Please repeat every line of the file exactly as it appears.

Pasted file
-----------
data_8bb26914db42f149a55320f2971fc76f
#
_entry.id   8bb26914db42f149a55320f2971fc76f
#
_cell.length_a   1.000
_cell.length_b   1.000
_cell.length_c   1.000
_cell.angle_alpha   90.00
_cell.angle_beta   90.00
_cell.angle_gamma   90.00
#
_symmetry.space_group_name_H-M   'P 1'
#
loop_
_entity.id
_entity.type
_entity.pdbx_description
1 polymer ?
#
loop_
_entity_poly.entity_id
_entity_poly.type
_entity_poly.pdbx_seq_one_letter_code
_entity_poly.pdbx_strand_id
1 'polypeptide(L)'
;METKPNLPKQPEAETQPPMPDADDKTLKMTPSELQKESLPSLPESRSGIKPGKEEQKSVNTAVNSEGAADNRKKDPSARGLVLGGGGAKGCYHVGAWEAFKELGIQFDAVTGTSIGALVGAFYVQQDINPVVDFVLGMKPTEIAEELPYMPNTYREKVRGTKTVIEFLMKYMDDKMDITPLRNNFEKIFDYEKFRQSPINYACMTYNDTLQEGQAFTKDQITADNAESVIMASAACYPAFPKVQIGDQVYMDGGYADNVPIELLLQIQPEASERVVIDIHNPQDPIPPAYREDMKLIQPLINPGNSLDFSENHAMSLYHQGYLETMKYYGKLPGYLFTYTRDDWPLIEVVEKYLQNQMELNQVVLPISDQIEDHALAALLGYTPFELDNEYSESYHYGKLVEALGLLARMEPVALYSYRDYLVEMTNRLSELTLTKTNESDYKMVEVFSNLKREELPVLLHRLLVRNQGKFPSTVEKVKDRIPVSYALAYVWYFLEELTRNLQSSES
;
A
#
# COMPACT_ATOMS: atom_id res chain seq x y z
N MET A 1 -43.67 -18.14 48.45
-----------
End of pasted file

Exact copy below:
data_8bb26914db42f149a55320f2971fc76f
#
_entry.id   8bb26914db42f149a55320f2971fc76f
#
_cell.length_a   1.000
_cell.length_b   1.000
_cell.length_c   1.000
_cell.angle_alpha   90.00
_cell.angle_beta   90.00
_cell.angle_gamma   90.00
#
_symmetry.space_group_name_H-M   'P 1'
#
loop_
_entity.id
_entity.type
_entity.pdbx_description
1 polymer ?
#
loop_
_entity_poly.entity_id
_entity_poly.type
_entity_poly.pdbx_seq_one_letter_code
_entity_poly.pdbx_strand_id
1 'polypeptide(L)'
;METKPNLPKQPEAETQPPMPDADDKTLKMTPSELQKESLPSLPESRSGIKPGKEEQKSVNTAVNSEGAADNRKKDPSARGLVLGGGGAKGCYHVGAWEAFKELGIQFDAVTGTSIGALVGAFYVQQDINPVVDFVLGMKPTEIAEELPYMPNTYREKVRGTKTVIEFLMKYMDDKMDITPLRNNFEKIFDYEKFRQSPINYACMTYNDTLQEGQAFTKDQITADNAESVIMASAACYPAFPKVQIGDQVYMDGGYADNVPIELLLQIQPEASERVVIDIHNPQDPIPPAYREDMKLIQPLINPGNSLDFSENHAMSLYHQGYLETMKYYGKLPGYLFTYTRDDWPLIEVVEKYLQNQMELNQVVLPISDQIEDHALAALLGYTPFELDNEYSESYHYGKLVEALGLLARMEPVALYSYRDYLVEMTNRLSELTLTKTNESDYKMVEVFSNLKREELPVLLHRLLVRNQGKFPSTVEKVKDRIPVSYALAYVWYFLEELTRNLQSSES
;
A
#
# COMPACT_ATOMS: atom_id res chain seq x y z
N MET A 1 -43.67 -18.14 48.45